Greg Abbott & Dan Patrick: Similar Extreme Positions on Women, Health, and Access to Care

It’s been said that everything is bigger in Texas. And if you’re a woman in Texas, nothing is bigger than the government. And with politicians like Dan Patrick in charge, it’s so big that it’s involved in your most personal, private medical decisions — even mandating that you receive an ultrasound if you want a safe and legal abortion. After authoring and passing the law requiring women seeking an abortion to undergo this invasive procedure, Dan Patrick said,

“There’s nothing that I’ll ever pass that will be more important.”

Patrick is running to be lieutenant governor of Texas. And his partner at the top of the Texas ticket is Greg Abbott, the Texas attorney general now running to replace Rick Perry in the governor’s mansion. A Corpus Christi Caller-Times editorial described Patrick’s sonogram law as one “that would force physicians to say what they might not want to say, and their patients to listen to what they might not want to hear, [which] never did sound very Texan. It sounded more like something from the east side of a wall in Germany that no longer exists.” When a judge overturned the provision, Abbott appealed.

Both men want to completely outlaw all abortions with no, or very limited, exceptions. “If you really are pro-life, you are thinking about the life of the child,” Abbott said, “and once you start putting exceptions into that, you’re saying that there are certain children who really are not worthy of life.” Patrick’s first bill in the state legislature in 2007 was to trigger an abortion ban if Roe v. Wade were overturned. The only exception was to prevent the death of the woman.

Patrick wants to turn the clock back for women’s health by forcing physicians to follow an inferior, outdated, and less effective protocol to provide medication abortion. Who do you think is most qualified to create medical standards—medical experts, or a radio host?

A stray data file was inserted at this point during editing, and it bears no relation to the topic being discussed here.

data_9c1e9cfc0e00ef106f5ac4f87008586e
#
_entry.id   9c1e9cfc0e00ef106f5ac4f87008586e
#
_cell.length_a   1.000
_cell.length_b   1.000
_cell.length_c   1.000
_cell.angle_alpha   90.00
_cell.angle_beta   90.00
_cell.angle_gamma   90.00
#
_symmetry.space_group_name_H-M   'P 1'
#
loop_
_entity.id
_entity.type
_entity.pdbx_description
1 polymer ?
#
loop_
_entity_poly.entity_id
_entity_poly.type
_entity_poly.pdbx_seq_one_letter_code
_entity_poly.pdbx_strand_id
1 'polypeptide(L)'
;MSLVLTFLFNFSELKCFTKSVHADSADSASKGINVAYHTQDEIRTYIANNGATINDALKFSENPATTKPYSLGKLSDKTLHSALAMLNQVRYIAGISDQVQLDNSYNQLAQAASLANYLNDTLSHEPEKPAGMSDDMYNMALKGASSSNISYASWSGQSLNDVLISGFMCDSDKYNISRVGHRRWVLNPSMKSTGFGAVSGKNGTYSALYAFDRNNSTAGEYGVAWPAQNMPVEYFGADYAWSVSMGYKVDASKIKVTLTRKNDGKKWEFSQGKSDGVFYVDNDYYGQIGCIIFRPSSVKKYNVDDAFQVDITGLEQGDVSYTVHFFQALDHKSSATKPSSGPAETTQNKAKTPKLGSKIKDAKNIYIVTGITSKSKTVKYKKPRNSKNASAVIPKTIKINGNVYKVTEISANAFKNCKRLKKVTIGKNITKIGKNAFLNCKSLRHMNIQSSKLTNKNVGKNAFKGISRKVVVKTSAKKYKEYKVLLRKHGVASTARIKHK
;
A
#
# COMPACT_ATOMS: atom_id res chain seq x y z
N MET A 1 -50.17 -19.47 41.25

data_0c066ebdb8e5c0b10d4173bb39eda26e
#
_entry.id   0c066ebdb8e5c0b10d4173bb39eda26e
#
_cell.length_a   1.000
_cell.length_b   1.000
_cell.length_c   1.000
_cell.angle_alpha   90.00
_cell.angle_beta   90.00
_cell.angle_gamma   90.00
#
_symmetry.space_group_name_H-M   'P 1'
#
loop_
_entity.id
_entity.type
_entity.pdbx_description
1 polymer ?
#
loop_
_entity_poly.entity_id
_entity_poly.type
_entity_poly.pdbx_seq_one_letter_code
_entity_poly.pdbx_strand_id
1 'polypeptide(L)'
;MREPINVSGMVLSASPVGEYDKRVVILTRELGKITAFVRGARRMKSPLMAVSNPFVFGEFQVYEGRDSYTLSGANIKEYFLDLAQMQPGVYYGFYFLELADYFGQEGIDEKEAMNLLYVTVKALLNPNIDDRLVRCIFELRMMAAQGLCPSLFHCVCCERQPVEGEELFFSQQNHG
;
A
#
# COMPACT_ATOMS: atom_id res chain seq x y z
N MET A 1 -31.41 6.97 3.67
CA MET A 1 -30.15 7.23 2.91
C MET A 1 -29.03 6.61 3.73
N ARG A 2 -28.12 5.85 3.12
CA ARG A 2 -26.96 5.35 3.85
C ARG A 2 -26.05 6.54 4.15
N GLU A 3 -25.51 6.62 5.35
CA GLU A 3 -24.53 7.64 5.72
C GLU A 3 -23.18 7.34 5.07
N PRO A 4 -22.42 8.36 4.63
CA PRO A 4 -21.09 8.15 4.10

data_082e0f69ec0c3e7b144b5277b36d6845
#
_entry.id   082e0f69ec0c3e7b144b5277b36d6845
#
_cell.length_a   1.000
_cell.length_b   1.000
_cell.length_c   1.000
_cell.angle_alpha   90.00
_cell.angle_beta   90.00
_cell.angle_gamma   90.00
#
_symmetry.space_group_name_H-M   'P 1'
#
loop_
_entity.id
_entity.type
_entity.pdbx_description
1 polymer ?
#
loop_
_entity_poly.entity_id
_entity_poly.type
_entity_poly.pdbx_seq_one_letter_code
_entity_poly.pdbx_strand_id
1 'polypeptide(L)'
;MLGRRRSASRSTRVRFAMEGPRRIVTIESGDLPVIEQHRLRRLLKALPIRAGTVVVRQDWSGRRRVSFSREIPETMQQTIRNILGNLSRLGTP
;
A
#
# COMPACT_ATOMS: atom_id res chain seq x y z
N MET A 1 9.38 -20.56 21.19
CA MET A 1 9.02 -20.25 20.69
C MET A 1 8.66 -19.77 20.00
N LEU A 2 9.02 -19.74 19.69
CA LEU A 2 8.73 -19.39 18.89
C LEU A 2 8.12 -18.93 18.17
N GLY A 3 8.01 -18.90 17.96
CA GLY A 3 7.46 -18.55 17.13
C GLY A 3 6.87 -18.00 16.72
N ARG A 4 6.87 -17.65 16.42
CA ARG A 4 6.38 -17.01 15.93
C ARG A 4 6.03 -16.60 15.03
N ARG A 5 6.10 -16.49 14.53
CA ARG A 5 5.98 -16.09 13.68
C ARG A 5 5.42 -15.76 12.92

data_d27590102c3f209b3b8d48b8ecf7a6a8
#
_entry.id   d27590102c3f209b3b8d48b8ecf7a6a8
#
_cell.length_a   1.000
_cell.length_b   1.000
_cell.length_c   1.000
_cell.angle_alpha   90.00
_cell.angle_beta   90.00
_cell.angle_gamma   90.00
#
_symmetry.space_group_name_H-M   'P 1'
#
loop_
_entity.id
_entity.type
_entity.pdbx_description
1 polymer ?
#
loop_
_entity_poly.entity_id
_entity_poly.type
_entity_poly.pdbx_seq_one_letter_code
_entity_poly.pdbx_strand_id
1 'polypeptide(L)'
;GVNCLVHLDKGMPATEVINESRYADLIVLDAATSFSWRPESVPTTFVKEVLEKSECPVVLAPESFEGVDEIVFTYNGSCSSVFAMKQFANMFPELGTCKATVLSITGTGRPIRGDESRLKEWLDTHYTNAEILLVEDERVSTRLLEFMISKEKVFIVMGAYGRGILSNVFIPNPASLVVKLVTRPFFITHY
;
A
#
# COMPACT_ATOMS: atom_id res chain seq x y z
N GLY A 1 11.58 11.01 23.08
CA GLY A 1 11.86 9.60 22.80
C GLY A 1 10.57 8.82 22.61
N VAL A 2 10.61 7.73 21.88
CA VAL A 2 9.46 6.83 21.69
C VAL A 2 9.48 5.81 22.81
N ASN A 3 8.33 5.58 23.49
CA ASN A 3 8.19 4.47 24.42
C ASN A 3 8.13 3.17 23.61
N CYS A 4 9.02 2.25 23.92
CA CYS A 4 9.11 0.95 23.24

Not to be outdone, Greg Abbott wants bosses to be able to decide whether women who work for them can get no co-pay birth control as part of health care coverage.

Texas has the highest rate of uninsured of any state — 6.2 million people or one in four are without health coverage. There are more uninsured Texans than there are people living in Missouri. So what do these two men spend their time on?

As the Austin American-Statesman puts it:

“Patrick, a conservative radio host from Houston who joined the Texas Senate in 2007, has focused heavily on bills expanding abortion restrictions as well as on efforts to reduce property and business taxes.”

So lets get this straight: For business, they want laissez-faire — but women they want big (even bigger in Texas) government? This isn’t going to fly with Texas women — if there’s one thing they showed the world last summer, it’s that they won’t tolerate politicians who talk about freedom and then try to force their personal agenda on all Texas women.

This blog was originally posted May 29, 2014 on Women Are Watching

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